This story sounds good. I am a Bible camp survivor, and always hated it when my parents sent me every summer.

khazar-khum said...

There's about ten zillion different Tarots out there, though Dave is right about Rider-Waite being the most common.

The continuation is the only possible way to resolve the scene. It's perfect. Anything else will be anticlimatic.

Chelsea Pitcher said...

Wow, a lot of us survived Bible camp.

I might change "a picture" to "a drawing" or "an image" if you mean that the Tarot card itself had a drawing of her childhood home on it. Otherwise, I had no issues with this. The dialogue runs true, and I love that you have the halter top in there. At my camp, the girls were told we couldn't wear two-pieces in the pool because the boys might not be able to control themselves. We were eight.

I'd definitely read on. And the continuation was killer.

AlaskaRavenclaw said...

Surely there are gradations of Bible Camp... I used to teach in the Bible Belt, and while most of my students were washed in the blood of the Lamb, they had pretty much all read Harry Potter.

The Rowling-shunning gradation of fundamentalist is pretty Out There, I think. Generally stands close to the ones who wouldn't let their daughters work in a summer camp (or anywhere else) because it would mean being outside their father's authority.

However, I assume you've done your research and gotten all your ducks in a row.

Anonymous said...

Maybe it's because I'm from another country, but I was a little shocked that HP books were seen in the same league as tarot and condoms. I know quite a few conservative Christians, none of whom are threatened by the HP series, indeed, quite a few liked them. I've only heard of those who actually see HP as encouraging black magick, and that's only by the media painting them as belonging to the lunatic fringe.

I'm not sure I want to spend time with a character who is that conservative.

Nevertheless, I am intriuged by a set of tarot cards that have personalised detail on them. Creepy.

Unknown said...

My nephews just returned from Bible camp. No secular fiction was allowed. They want all campers to be focused on scripture, so I felt the confiscation of Harry Potter rang true.

Glad the continuation worked. Moved by the spirit, I was.

Dave Fragments said...

My neighbor and his wife, who are simply the best neighbors in the world without question, are Evangelical Christians. They raised their two sons without fairy tales, frankenstein, dracula, TV (except for 7th Heaven), and ghosts, zombies, etc... I am not certain that these two boys (since they are now nearing 30 years old) have ever seen Harry Potter on film unless it's a poster they can't avoid. They know the world. They come in contact with every odd person you can think of but they hold true to their beliefs. In their house, the rule is no magic, no mysticism, no un-relligious things like that.

I can see this bible camp confiscating Harry Potter and inappropriate girls clothing and fireworks.

And me, who is like the fallen catholic, near apostate atheist once lectured both of my nieces that I wouldn't buy them a fishnet tops or the bare-midriff look because both girls were too young for that type of clothing. I called that style ":early American streetwalker" and those of you who have girls to clothe know what I mean...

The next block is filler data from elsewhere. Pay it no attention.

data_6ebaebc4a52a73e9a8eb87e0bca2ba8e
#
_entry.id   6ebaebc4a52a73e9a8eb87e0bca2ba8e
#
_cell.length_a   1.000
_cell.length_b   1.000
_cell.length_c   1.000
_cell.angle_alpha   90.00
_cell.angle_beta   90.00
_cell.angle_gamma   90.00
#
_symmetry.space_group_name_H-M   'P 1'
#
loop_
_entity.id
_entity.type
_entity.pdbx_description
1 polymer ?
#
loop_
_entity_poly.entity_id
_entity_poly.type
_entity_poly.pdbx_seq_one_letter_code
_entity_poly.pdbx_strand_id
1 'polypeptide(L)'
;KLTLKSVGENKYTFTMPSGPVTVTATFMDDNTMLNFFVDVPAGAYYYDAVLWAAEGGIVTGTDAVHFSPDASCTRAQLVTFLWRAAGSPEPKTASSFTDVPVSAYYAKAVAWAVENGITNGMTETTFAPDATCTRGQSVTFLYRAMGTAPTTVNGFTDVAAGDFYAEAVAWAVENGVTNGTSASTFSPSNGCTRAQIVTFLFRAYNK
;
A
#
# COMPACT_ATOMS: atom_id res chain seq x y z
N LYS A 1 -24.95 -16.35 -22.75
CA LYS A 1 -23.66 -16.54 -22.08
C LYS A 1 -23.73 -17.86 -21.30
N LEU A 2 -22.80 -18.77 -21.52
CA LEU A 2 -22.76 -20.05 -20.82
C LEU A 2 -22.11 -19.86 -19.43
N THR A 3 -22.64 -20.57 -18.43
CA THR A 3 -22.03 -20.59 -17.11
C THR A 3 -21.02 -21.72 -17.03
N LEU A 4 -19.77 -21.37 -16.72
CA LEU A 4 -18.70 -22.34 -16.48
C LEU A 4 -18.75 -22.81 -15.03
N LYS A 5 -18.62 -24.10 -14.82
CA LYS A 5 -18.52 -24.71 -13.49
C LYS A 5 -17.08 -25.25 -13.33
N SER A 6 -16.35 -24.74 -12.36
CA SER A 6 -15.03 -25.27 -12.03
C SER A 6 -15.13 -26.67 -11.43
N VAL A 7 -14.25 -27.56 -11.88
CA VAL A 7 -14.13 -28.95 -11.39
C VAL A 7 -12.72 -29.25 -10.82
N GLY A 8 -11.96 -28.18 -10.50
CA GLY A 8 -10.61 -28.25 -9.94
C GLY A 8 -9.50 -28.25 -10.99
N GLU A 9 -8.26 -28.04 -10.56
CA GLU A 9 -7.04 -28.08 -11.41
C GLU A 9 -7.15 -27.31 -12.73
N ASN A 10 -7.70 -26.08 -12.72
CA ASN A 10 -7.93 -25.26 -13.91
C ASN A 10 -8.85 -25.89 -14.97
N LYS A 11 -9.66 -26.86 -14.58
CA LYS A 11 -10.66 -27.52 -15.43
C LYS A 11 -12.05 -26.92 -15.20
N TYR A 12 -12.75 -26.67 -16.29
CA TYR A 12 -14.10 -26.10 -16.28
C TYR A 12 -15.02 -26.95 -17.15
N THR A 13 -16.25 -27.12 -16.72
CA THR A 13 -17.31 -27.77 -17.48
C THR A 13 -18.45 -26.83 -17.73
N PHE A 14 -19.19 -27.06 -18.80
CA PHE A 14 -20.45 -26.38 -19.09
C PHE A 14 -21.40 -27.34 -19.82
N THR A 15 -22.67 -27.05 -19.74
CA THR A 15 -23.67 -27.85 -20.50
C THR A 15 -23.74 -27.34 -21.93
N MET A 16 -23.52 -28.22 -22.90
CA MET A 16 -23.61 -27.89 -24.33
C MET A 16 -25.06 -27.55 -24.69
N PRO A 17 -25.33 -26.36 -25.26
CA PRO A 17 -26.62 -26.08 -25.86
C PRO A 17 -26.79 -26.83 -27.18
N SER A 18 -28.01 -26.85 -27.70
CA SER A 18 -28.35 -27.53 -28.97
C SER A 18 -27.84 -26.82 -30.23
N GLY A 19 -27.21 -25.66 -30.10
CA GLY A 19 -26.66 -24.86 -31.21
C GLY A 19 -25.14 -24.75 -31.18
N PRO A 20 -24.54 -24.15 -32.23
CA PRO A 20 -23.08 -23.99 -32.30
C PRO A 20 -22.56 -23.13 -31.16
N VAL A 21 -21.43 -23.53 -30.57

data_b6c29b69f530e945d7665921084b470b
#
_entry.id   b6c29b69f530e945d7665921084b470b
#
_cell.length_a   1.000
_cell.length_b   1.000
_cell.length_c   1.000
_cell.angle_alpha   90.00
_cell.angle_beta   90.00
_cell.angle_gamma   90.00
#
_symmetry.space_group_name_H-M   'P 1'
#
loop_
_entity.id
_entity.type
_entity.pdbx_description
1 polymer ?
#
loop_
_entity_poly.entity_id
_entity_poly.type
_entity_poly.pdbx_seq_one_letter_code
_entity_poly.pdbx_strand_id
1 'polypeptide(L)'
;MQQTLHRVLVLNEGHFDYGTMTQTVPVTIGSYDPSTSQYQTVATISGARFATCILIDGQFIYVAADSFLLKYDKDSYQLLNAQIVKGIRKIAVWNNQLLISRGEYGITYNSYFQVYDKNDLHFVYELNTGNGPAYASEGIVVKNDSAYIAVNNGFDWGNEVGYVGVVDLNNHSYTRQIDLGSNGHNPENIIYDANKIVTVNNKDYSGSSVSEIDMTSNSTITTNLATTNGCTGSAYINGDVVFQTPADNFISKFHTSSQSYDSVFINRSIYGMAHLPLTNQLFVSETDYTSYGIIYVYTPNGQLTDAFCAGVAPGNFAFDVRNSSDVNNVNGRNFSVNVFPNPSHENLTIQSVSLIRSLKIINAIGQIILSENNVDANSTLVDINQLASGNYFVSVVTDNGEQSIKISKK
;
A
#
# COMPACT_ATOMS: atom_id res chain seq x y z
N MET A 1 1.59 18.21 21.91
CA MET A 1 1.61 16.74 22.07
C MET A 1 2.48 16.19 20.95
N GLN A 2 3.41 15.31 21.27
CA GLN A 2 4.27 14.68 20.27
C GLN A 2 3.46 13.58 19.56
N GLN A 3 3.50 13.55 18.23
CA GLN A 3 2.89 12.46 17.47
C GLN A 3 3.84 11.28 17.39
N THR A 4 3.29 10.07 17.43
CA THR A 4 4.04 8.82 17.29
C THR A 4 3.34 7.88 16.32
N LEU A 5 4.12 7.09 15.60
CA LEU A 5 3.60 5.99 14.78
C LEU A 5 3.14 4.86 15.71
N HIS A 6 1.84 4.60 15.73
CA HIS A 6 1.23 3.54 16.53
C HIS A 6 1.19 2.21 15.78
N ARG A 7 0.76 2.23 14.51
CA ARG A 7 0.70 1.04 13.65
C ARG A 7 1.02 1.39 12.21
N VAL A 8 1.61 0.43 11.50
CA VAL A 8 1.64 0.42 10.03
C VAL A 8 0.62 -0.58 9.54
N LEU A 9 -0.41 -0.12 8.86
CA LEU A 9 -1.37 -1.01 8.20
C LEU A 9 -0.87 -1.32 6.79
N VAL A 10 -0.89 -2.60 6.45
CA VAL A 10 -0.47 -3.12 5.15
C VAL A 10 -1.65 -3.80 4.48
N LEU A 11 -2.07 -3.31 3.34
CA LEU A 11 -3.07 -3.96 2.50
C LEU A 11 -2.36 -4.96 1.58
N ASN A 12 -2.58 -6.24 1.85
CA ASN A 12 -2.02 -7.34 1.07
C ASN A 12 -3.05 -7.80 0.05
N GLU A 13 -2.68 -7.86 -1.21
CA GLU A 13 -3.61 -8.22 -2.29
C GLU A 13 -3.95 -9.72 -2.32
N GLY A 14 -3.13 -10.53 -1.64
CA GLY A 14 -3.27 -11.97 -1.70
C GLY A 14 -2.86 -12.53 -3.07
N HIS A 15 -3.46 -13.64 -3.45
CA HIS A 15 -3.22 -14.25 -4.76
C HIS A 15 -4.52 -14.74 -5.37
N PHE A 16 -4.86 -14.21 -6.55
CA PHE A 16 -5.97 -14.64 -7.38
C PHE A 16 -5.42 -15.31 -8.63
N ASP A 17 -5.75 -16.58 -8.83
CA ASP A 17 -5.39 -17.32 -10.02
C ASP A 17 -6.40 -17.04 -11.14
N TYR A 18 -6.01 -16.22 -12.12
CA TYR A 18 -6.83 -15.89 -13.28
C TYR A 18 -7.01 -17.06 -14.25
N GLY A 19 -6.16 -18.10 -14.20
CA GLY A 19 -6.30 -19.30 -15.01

None of that strikes me as wrong in the opening.

none said...

I fail to see why the author can't use any version of the Tarot they want, including one they've made up or amended themselves.

Anonymous said...

Dave...do you live next door to Ned Flanders?

Mister Furkles said...


The Tarot were originally a deck of playing cards. They were popular all over Europe. They might be in any European language or there might be no words at all. The deck in this story could be any reproduction of earlier cards or a deck produced by a small game company.

It all seemed clear to me what was going on with "Hand them over." But, with minor changes, you can easily fix a couple of things that might confuse or mislead some readers.

The only summer camp I attended was mostly athletics. We were not allowed reading material in our cabins but could read in the library during free time.

Anyway, I love stories like this and would read on. It is well enough written and there is a hint of terror to come. Good job.

AlaskaRavenclaw said...

Why the hell would anyone stop kids from reading?


IMHO said...

Author here,

Thanks for all the comments, info, and discussion!

IMHO said...

Dave Fragments said:
What I think that you want to do here is to pick a card or two that foreshadows the plot in some way.

You mean, cards like "drowning man" and "justice"? ;-)

Dave Fragments said...

IMHO: You mean, cards like "drowning man" and "justice"?

I don't know enough about the story to say which card will work in the story. I'd only be guessing.

If Paula and Caitlyn are lovers or sharing a boyfriend in bed (unawares of it) then there is a card "The Lovers." I don't want to speculate that way about the story.

The "Drowned Man" is a card in a Tarot from a videogame. If that videogame figures into the story then by all means use it. However, sometime later in the story make sure the reader knows where that card came from and why. When I read it, it sent my head spinning and pulled me out of the story. That's why I suggested that you use the more standard deck.